I was talking to another business student about this yesterday, and he brought up the point that in some cases, flooding the market with free clothing is hurting the textile manufacturing industries. It would be like other countries donating free cars to America: domestic car companies would go out of business and jobs would be lost. Obviously free shirts will not be a problem in some of these locations where they are direly needed and people are unable to buy clothes from local markets, but it shows that everything in an economy is very interrelated and even good intentions can have unpredictable consequences.

Excellent point about the unintended consequences that can be associated with these types of programs, David!

For me, this is the first time I’ve heard of an organization giving impoverished countries professional athletes gear. It makes me happy to see multi-million corporations giving of themselves especially since there is so much hype about the possible “lock out” due to salary cuts and what not. Obviously these players and corporate owners have enough money as it is and to be able to look at the big picture and help those in need makes me think there are some good people within these large corporations.

That being said, I’m glad the Packers won. Let’s hope the Steeler’s never make it to a Super Bowl again!

I have heard about this process taking place surrounding major sporting events but I was not aware that World Vision was involved. World Vision is based in Federal Way, WA and is an extremely effective NGO that is a, “a Christian humanitarian organization dedicated to working with children, families, and their communities worldwide to reach their full potential by tackling the causes of poverty and injustice.” As we move through Jeffery Sach’s book, “The End of Poverty,” it is important to realize how many active participants there must be in the global effort to eliminate suffering and poverty. Sachs focuses much of his attention on sovereign fiscal issues, but there is also an important role for non-state actors to play in administering aid throughout the world. I commend World Vision for working to share the excess from the developed world with those who are less fortunate.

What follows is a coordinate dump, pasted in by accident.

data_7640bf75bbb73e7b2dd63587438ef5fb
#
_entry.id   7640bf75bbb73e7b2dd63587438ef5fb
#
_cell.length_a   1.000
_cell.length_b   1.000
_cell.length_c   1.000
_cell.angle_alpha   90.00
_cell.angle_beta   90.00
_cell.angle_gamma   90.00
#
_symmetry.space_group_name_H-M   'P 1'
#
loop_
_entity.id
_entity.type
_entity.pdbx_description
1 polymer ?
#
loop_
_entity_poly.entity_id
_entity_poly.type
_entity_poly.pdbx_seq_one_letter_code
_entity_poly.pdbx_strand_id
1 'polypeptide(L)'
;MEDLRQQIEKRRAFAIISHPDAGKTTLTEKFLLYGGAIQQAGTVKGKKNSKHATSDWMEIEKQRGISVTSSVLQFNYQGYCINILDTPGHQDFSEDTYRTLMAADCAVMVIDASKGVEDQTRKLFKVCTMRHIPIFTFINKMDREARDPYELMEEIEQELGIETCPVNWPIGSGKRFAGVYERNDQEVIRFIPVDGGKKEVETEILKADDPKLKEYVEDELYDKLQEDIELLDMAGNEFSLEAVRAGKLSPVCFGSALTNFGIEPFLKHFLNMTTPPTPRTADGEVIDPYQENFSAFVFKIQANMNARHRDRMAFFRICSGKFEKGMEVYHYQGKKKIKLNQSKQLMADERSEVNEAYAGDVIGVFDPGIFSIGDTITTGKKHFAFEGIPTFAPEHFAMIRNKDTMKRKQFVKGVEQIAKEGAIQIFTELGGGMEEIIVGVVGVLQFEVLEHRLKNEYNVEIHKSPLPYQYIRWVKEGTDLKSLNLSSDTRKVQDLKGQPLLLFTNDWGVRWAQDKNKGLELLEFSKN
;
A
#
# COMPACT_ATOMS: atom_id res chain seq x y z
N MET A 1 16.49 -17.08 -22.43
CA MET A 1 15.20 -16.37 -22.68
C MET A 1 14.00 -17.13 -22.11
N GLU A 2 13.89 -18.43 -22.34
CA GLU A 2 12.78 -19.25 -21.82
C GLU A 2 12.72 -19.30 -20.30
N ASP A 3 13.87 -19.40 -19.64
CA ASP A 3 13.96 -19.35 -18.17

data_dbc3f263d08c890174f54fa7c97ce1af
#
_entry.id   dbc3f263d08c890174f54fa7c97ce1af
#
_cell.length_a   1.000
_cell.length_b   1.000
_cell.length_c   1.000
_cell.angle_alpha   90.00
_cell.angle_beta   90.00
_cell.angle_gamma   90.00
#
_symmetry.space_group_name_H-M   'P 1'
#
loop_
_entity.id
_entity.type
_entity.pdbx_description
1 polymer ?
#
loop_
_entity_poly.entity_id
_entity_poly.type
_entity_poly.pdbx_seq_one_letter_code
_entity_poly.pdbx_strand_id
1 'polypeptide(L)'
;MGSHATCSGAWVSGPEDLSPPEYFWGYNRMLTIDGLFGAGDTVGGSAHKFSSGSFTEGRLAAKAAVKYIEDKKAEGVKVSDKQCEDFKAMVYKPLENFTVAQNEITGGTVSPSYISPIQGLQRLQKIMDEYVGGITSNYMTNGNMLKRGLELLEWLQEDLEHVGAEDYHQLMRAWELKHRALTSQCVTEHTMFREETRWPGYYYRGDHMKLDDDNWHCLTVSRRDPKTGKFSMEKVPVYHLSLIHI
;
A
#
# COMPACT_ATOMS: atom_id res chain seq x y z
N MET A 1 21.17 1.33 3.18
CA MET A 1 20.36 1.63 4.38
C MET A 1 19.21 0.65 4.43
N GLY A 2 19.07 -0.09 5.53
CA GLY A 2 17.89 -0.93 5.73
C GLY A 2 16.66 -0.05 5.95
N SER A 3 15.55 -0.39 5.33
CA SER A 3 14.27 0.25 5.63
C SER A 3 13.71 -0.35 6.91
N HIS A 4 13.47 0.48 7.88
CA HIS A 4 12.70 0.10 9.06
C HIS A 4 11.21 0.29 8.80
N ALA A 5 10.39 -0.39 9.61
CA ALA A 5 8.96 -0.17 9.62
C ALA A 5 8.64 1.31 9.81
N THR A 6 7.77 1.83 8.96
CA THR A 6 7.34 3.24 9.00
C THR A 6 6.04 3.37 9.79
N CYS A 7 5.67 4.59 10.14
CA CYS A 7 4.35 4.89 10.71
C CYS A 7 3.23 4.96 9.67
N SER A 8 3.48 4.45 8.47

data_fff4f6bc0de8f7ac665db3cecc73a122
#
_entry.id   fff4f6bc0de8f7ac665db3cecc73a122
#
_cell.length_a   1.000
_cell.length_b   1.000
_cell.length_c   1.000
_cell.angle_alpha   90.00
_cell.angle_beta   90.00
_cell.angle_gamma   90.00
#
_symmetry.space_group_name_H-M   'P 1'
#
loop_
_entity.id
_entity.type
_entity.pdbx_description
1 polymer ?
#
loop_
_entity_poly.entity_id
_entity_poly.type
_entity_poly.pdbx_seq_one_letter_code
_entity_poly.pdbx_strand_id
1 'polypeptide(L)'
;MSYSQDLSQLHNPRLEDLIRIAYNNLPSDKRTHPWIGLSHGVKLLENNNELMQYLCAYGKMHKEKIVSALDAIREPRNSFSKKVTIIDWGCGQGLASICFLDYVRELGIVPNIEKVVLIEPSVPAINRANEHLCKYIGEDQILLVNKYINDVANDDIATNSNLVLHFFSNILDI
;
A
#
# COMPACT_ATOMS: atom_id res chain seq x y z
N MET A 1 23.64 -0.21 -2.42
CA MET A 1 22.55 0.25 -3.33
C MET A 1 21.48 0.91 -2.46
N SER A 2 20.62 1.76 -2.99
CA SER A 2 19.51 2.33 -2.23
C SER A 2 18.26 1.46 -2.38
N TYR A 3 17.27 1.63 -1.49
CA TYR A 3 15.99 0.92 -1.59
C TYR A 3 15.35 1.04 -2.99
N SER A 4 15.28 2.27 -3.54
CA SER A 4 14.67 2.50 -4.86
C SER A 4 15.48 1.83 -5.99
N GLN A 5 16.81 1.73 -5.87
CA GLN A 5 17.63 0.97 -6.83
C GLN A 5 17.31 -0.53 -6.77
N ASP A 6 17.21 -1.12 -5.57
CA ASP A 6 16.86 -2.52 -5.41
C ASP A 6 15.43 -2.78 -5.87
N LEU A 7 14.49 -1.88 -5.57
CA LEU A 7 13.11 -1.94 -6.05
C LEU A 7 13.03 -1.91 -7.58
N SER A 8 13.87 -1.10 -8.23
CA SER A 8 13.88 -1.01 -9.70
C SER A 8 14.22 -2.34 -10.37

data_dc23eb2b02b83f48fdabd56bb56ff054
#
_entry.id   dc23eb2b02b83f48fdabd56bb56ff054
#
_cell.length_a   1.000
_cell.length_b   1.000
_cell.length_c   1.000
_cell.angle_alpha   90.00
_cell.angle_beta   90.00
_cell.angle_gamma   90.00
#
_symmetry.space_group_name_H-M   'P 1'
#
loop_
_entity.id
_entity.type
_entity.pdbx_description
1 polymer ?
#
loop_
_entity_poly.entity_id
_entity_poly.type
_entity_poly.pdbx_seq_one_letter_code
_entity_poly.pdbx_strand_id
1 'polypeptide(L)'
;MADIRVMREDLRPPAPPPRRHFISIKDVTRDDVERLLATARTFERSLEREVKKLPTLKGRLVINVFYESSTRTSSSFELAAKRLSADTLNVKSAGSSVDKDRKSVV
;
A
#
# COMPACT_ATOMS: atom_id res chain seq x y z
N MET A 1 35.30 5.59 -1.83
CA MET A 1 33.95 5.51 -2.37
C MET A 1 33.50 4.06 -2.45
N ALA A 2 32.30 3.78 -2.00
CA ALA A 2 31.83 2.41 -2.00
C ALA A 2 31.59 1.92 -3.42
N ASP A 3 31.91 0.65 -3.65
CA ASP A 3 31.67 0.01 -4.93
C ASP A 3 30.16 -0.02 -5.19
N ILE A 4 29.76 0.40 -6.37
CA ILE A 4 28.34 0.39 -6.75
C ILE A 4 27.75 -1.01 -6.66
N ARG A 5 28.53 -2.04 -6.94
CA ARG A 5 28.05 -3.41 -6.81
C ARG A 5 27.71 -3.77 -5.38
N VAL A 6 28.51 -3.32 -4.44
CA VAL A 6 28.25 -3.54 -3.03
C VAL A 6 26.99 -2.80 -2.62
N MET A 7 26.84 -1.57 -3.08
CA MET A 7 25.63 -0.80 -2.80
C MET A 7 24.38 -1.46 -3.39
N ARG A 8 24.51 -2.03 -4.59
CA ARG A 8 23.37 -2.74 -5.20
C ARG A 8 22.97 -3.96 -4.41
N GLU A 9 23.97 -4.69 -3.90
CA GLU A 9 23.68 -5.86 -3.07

I’ve always wondered what the NFL did with the losing team’s apparel and now I know that they are putting it to great use. This is a very clever program and one that always has a consistent, steady replenishment every year. I wonder if in the article when it commented that World Vision partners with the NFC and AFC in similar ways meant that the gear for “NFC champions” and “AFC champions” are sent to impoverished countries. I believe that for these games apparel is pre-made as well.

As broken hearted that I am that my Steelers lost at least it is good to see that someone is benefiting from my pain lol. I have always known about these programs where the non winning teams stuff goes to impoverished countries. What a great idea! Good to see that large and profitable organizations give something back. So as I much would have prefeered the apparel being from the Packers at least these people get something with some value to it… The Romanians are probably relieved that they finally get to stop wearing their 2005 Seattle Seahawks Super Bowl Championship shirts.

I think more companies and organizations need to find ways to donate like this. It probably cost the NFL next to nothing to do this, but it probably has a big impact on these impoverished nations. I’m sure many clothing companies throw away missprinted/missmanufactured clothes all the time without considering the possibilities of donation.